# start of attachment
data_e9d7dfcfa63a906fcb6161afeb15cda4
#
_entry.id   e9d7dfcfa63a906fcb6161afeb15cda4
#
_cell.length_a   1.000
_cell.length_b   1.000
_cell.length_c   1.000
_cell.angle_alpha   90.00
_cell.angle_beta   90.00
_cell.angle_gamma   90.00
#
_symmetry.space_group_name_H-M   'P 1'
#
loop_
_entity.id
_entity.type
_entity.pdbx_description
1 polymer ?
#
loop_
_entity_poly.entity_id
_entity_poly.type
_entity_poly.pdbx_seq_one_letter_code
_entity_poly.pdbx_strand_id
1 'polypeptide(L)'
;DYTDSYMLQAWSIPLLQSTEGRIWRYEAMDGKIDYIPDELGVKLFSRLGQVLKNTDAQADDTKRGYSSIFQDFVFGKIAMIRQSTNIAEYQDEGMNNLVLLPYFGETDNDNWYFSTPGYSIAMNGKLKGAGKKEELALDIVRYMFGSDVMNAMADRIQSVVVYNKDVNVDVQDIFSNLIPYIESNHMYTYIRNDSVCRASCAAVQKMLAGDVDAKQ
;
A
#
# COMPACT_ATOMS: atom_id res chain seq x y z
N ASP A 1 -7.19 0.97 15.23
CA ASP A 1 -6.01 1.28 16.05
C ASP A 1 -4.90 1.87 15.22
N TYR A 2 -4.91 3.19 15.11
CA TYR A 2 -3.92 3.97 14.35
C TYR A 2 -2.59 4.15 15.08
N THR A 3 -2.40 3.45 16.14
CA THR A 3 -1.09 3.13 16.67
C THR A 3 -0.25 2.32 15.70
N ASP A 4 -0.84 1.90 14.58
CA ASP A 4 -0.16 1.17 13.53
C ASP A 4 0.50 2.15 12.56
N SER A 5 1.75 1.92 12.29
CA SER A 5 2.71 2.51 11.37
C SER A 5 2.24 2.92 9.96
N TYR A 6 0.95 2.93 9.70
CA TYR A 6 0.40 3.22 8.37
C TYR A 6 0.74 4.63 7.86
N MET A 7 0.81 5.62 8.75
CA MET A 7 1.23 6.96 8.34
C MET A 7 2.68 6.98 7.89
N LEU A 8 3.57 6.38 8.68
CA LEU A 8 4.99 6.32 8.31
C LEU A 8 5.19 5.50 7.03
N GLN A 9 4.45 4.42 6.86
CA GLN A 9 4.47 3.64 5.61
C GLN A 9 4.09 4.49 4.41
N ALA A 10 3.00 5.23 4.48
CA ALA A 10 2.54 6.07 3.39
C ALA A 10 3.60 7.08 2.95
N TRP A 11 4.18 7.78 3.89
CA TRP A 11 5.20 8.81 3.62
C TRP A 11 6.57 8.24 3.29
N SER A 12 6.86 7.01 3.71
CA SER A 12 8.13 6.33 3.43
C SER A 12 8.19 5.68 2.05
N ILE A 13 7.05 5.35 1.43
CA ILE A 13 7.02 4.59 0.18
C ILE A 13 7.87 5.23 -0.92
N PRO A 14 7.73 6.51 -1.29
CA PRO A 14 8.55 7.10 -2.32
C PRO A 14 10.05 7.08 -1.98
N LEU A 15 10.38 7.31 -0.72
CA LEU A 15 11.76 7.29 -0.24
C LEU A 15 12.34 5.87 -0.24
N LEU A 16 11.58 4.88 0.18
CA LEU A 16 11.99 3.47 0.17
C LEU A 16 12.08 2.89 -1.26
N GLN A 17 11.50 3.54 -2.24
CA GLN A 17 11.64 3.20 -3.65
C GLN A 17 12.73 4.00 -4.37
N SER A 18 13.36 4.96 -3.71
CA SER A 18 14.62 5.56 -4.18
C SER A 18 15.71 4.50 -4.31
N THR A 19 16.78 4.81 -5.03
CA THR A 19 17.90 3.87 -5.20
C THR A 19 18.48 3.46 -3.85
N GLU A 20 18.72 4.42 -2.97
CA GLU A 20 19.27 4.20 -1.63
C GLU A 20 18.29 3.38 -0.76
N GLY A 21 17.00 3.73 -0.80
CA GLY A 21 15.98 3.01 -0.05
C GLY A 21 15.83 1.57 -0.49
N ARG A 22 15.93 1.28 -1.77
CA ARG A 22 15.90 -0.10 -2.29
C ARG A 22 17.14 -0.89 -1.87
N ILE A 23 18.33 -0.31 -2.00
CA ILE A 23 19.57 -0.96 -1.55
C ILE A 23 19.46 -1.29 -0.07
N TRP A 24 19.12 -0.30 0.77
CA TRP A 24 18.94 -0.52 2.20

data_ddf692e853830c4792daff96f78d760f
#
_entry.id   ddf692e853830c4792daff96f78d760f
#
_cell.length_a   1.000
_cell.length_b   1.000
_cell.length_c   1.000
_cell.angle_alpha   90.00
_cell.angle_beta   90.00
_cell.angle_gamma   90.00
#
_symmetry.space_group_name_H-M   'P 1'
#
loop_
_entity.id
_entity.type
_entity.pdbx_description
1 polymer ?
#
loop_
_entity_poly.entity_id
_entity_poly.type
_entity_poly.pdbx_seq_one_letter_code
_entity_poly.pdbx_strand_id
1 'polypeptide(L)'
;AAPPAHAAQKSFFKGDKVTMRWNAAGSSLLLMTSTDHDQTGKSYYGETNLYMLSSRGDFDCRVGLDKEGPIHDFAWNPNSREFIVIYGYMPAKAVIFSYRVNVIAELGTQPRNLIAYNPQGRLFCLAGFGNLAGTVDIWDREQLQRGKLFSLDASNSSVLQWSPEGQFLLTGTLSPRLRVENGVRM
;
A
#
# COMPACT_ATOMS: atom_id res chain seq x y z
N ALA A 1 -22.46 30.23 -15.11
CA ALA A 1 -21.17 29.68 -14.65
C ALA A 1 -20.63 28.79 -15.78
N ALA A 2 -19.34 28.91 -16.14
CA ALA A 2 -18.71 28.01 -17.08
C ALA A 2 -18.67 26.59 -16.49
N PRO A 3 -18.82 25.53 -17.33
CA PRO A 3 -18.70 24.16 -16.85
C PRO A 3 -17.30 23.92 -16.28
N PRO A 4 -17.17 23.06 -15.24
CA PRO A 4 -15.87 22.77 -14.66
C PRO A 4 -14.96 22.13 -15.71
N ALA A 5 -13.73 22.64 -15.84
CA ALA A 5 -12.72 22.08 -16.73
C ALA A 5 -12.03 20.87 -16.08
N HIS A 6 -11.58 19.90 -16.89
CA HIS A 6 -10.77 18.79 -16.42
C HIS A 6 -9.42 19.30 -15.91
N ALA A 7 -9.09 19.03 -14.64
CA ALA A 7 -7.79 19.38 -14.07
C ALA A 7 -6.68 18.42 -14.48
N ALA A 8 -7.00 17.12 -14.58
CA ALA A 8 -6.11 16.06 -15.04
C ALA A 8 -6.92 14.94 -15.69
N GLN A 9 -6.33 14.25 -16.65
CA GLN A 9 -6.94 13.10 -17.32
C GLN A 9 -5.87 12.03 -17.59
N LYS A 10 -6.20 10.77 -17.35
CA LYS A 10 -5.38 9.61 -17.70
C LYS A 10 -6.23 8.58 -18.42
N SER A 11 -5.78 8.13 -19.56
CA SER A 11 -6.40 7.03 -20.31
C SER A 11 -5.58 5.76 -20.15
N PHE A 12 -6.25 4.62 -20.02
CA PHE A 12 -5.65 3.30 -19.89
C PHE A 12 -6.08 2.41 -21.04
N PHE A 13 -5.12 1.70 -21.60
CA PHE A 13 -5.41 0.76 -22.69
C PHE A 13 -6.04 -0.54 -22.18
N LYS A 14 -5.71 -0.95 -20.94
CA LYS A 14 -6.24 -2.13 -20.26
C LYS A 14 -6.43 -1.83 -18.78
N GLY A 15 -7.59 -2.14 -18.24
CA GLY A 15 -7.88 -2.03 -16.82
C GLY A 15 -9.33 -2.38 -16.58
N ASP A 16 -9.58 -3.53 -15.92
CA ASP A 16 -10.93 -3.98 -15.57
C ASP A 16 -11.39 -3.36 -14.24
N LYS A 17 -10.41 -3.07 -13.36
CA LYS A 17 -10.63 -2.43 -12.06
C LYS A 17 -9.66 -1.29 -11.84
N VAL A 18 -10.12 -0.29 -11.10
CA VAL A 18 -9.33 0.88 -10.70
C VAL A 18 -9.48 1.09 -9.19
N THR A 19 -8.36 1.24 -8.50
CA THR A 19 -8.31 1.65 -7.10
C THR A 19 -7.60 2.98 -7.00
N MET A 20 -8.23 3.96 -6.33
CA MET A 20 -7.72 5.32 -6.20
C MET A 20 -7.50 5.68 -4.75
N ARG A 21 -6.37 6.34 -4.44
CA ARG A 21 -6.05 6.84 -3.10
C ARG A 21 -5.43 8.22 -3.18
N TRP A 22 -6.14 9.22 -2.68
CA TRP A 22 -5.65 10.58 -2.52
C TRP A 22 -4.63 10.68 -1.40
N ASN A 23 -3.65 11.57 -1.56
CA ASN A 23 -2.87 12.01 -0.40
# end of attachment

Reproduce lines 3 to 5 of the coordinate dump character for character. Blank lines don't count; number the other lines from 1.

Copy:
_entry.id   e9d7dfcfa63a906fcb6161afeb15cda4
#
_cell.length_a   1.000